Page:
'Fundamental principles' must be respected to mediate Ukraine conflict, says Kuleba

Ukraine's Foreign Minister Dmytro Kuleba attends a news conference in Odesa

By Catarina Demony

LISBON (Reuters) - Ukrainian Foreign Minister Dmytro Kuleba said on Friday that every country could act as a mediator in the war between Moscow and Kyiv, but would have to follow what he called "fundamental principles".

Speaking at a news conference in Lisbon alongside his Portuguese counterpart Joao Gomes Cravinho, Kuleba said mediation efforts should "lead to the full restoration of Ukraine's territorial integrity" and should not "freeze the conflict".

"Everybody can play role if he or she respects these two principles and acts in good faith," Kuleba said when asked what he thought of an offer earlier on Friday by Saudi Arabia to "continue mediating efforts between Russia and Ukraine".

Ukrainian President Volodymyr Zelenskiy was attending a summit of the Arab League in Saudi Arabia to canvas support for his people. He is also due to attend a summit of the G7 leaders in the Japanese city of Hiroshima this weekend.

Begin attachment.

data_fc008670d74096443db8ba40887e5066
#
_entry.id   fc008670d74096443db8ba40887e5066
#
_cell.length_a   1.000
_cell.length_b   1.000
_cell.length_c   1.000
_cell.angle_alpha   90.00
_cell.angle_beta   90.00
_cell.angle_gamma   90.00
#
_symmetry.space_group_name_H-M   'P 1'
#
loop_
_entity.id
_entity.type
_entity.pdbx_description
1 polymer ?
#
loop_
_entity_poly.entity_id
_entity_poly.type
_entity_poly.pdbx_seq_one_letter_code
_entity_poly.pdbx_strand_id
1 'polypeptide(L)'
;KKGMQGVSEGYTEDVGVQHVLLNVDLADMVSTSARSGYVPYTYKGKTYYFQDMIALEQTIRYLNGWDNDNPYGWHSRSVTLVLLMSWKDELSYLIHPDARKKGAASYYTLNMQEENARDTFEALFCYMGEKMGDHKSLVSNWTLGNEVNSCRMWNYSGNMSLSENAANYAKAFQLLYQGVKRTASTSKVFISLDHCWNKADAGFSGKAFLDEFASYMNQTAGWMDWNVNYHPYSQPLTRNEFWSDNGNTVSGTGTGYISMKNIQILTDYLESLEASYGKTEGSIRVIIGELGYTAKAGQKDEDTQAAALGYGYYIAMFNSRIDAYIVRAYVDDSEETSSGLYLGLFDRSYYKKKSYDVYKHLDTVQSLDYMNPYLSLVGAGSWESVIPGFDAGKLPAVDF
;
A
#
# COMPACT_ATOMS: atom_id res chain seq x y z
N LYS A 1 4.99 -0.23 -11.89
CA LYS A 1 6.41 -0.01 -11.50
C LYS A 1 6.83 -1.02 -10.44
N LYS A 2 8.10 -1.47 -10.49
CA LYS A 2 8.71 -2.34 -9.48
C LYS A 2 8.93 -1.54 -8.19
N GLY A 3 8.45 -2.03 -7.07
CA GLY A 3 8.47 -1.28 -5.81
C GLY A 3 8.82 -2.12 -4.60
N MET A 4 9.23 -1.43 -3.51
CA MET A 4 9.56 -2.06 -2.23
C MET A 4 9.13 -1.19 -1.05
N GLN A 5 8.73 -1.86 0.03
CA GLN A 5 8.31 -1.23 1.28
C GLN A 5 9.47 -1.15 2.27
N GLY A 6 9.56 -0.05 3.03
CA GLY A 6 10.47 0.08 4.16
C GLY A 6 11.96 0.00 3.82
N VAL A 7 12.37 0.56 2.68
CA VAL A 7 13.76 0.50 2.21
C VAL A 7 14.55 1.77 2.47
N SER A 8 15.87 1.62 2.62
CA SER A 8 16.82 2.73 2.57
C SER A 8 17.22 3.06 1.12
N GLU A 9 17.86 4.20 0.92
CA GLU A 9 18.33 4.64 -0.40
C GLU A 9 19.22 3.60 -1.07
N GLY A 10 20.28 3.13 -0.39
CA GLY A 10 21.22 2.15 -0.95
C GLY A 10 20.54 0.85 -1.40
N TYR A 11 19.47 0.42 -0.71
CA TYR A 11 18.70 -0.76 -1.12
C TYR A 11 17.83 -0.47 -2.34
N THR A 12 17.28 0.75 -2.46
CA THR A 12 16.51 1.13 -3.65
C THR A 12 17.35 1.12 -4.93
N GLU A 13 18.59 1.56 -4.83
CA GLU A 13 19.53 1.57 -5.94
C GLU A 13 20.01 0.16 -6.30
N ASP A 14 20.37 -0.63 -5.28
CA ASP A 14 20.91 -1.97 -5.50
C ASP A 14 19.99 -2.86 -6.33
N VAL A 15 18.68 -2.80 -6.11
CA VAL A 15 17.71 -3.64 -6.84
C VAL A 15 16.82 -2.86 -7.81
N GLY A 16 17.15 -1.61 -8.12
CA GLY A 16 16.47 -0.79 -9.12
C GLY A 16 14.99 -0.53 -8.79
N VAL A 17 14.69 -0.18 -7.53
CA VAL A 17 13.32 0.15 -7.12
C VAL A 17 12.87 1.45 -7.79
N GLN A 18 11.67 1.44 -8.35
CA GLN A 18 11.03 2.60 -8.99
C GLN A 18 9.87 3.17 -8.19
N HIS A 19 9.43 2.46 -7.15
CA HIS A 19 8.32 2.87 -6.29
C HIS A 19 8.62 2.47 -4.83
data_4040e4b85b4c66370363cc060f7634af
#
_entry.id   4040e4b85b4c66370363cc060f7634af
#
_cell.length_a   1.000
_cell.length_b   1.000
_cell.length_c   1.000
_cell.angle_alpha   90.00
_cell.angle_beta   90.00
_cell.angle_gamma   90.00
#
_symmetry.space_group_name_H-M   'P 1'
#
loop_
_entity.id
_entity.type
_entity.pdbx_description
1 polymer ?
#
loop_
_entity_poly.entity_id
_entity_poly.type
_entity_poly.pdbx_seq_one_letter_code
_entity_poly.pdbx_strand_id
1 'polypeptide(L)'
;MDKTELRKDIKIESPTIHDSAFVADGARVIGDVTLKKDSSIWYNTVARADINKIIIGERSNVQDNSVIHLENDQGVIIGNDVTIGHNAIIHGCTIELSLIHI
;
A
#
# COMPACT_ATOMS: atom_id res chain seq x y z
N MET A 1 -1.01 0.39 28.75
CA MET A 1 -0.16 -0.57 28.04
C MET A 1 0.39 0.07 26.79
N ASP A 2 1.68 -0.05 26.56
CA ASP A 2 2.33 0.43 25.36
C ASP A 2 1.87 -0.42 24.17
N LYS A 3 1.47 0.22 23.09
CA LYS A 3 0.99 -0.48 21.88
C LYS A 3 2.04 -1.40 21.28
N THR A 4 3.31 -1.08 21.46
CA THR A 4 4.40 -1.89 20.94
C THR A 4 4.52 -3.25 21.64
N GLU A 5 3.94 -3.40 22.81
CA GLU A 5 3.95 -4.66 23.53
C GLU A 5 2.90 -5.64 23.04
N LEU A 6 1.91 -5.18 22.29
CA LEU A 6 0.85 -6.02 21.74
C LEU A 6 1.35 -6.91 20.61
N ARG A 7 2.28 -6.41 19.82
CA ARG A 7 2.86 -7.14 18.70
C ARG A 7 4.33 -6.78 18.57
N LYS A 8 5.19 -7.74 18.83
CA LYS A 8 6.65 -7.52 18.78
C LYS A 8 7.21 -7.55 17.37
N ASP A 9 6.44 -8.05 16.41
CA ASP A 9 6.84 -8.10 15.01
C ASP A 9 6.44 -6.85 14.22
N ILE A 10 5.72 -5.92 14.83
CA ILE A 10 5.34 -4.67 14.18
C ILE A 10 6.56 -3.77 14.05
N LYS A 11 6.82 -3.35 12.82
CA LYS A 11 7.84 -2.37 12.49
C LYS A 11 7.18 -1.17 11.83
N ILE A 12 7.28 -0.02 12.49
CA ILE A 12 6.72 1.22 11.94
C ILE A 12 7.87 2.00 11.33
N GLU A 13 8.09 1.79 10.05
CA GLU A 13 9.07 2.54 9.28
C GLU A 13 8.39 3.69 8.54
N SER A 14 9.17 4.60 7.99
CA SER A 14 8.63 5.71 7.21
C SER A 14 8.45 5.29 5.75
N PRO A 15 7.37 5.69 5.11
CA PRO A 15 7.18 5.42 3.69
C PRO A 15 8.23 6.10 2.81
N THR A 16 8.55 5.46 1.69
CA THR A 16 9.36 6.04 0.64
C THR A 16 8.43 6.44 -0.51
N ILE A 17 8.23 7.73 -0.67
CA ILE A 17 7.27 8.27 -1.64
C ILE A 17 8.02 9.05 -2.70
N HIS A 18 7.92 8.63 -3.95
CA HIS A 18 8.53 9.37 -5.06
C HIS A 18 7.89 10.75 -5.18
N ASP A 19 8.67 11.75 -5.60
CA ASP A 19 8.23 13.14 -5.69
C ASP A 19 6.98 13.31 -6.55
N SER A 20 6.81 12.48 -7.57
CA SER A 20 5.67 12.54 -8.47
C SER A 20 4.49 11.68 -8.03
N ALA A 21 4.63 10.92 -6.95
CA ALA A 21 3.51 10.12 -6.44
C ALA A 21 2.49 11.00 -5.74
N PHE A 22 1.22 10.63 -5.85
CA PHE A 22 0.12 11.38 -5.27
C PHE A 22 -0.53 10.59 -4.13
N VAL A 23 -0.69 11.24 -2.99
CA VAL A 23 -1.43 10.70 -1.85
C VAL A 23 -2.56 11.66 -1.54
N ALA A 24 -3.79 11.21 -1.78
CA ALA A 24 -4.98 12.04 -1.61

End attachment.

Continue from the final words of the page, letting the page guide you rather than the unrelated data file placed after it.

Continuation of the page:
G7 countries promised Zelenskiy further military and financial help.

Kuleba said the G7 countries were "close friends and partners" and there was "always a lot to discuss", including new sanctions against Russia, financial support for Ukraine and an aviation coalition.

Zelenskiy said he was making progress in persuading the West to supply Ukraine with fighter jets - with U.S.-built F-16s flown by several NATO nations in particular focus.

"When you fight a war you need weapons, you need allies, and you need money," Kuleba said.

Kuleba also said he expected a "meaningful step" towards NATO membership at the alliance's summit in Vilnius in July.

"NATO is an instrument to prevent wars, but what is unacceptable is when there is no movement at all on Ukrainian membership," he said.

NATO Secretary General Jens Stoltenberg said on Thursday the alliance would send a "strong signal of support" for Ukraine at the summit.

(Reporting by Catarina Demony; Editing by Leslie Adler)